For the lovers of strongly typed languages Javascript has always been a double-edge sword. It offers a great deal of flexibility as it is a dynamic language but that flexibility comes at a high cost, you get no compile time checking so you only find out about potential errors while you are on the browser.

Fortunately (for the strongly-typed language fans out there) there are a range of languages that are a superset of Javascript which can be used to extend Javascript’s functionality making it strongly-typed.

One of such languages is Typescript; Microsoft’s free and open-source input into the world of Javascript superset languages. One of the interesting facts about it is its high adoption from the open source community as it can be incorporated into many different IDEs (such as Eclipse, Webstorm and Visual Studio).

Some of the great features that Typescript provides are:

  1. Compile time checking: Find potential errors on your code before your customer does.
  2. Strongly-typed objects: By specifying the type of objects your functions expect you can reduce the risk of unexpected results.
  3. Classes and inheritance: Typescript provides you with the syntax to declare and use Classes, Inheritance and Modules so you can write more robust code.
  4. Write consistent code: Thanks to TsLint you can create rules for your organization which will ensure your team writes consistent code across projects.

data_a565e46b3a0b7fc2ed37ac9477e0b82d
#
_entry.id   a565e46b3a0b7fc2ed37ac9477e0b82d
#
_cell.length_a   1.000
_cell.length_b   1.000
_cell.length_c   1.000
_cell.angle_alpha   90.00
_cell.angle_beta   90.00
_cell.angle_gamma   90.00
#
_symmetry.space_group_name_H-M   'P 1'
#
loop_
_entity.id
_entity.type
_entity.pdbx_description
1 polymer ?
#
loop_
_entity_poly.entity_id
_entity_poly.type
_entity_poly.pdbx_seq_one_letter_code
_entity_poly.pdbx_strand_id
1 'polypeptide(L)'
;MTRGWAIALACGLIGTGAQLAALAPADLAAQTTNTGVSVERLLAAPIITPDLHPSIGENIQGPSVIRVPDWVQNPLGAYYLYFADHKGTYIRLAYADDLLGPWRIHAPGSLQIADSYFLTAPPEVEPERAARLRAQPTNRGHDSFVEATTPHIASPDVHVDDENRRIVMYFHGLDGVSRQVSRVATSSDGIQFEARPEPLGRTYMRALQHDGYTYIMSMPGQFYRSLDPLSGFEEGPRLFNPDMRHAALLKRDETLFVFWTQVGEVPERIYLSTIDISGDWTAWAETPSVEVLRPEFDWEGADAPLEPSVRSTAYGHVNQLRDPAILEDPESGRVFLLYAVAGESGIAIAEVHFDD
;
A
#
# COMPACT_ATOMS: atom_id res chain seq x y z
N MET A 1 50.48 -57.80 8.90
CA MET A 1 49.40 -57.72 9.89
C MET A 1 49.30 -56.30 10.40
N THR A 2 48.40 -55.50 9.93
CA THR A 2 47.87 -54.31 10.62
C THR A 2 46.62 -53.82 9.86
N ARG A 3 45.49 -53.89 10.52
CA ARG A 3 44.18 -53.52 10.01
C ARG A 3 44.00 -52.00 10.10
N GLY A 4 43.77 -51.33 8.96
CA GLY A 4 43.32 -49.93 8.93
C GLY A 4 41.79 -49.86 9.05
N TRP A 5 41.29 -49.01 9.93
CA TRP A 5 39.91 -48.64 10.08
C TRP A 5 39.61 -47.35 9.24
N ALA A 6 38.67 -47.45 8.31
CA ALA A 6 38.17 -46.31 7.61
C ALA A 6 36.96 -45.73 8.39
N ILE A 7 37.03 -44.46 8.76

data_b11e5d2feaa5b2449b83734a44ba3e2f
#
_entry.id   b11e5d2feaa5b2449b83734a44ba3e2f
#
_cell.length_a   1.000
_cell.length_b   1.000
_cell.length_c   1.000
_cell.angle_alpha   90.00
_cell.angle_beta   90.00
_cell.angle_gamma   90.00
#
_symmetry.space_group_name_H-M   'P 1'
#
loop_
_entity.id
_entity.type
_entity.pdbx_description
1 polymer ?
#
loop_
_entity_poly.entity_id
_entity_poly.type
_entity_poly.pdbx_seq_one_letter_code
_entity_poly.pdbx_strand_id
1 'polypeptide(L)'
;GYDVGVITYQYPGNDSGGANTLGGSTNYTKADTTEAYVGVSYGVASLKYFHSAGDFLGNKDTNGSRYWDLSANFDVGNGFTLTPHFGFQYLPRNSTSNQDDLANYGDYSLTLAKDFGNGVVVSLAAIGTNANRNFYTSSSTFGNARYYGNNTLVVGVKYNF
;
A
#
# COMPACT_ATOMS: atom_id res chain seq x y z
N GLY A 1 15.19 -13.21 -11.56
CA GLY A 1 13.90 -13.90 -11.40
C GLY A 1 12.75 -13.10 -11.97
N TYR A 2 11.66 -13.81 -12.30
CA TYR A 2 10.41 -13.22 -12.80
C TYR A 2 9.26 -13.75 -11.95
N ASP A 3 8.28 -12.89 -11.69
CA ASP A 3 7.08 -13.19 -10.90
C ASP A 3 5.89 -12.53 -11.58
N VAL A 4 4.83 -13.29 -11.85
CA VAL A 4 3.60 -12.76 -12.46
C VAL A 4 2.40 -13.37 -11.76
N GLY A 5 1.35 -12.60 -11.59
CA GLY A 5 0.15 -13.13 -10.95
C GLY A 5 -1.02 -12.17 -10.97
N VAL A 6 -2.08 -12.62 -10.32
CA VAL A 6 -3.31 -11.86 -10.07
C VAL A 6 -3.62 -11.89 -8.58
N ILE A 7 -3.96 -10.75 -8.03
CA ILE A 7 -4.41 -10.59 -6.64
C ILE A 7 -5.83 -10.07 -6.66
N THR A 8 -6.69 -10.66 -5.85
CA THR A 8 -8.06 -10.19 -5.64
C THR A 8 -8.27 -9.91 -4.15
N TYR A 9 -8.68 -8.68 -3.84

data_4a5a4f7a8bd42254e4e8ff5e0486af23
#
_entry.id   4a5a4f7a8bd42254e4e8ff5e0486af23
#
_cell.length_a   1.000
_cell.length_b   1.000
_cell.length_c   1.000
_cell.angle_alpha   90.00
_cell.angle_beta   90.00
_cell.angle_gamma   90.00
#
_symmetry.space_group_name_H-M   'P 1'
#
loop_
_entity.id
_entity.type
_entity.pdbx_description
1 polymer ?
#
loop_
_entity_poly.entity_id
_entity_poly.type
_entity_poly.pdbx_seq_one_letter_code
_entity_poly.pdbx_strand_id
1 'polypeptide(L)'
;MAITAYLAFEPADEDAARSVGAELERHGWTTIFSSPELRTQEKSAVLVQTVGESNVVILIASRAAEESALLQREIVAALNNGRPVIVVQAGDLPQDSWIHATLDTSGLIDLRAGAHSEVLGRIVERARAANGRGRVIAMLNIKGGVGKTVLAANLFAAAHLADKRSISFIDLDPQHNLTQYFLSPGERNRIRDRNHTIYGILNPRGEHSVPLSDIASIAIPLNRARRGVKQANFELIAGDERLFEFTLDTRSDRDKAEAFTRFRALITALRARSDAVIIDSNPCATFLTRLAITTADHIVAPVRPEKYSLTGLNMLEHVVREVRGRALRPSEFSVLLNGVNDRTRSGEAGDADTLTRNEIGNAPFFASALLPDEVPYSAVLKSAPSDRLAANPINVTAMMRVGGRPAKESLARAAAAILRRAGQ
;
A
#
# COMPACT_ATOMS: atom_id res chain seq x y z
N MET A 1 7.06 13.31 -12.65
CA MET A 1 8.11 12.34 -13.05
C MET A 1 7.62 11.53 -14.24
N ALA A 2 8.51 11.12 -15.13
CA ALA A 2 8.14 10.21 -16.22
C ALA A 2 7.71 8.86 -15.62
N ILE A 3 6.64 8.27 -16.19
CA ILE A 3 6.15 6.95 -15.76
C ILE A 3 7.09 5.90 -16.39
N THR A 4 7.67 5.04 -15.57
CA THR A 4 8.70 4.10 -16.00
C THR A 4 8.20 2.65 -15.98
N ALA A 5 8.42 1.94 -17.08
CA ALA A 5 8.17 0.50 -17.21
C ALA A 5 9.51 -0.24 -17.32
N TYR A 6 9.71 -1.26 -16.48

5. Intellisense: Type faster by letting your IDE provide you with attribute names, functions, etc, something you don’t fully get with dynamic languages.
  6. Javascript is valid Typescript: Do you have any existing Javascript code? no problems !, any valid Javascript code is valid Typescript code.

Below is an example of how a function in Typescript would look like (note how it can be specified what type of object you function expects and what type of object it will return):

[sourcecode language=”javascript”]
export function parseJsonDate(jsonDateString: string): string {

return jsonDateString ? new Date(parseInt(jsonDateString.replace(“/Date(“, “”), 10)).toDateString() : “”;


Fore more information or to play around with Typescript be sure to visit the TypeScript website


Have you had any experience with TypeScript? Do you think it provides any other benefits apart from what was outlined above?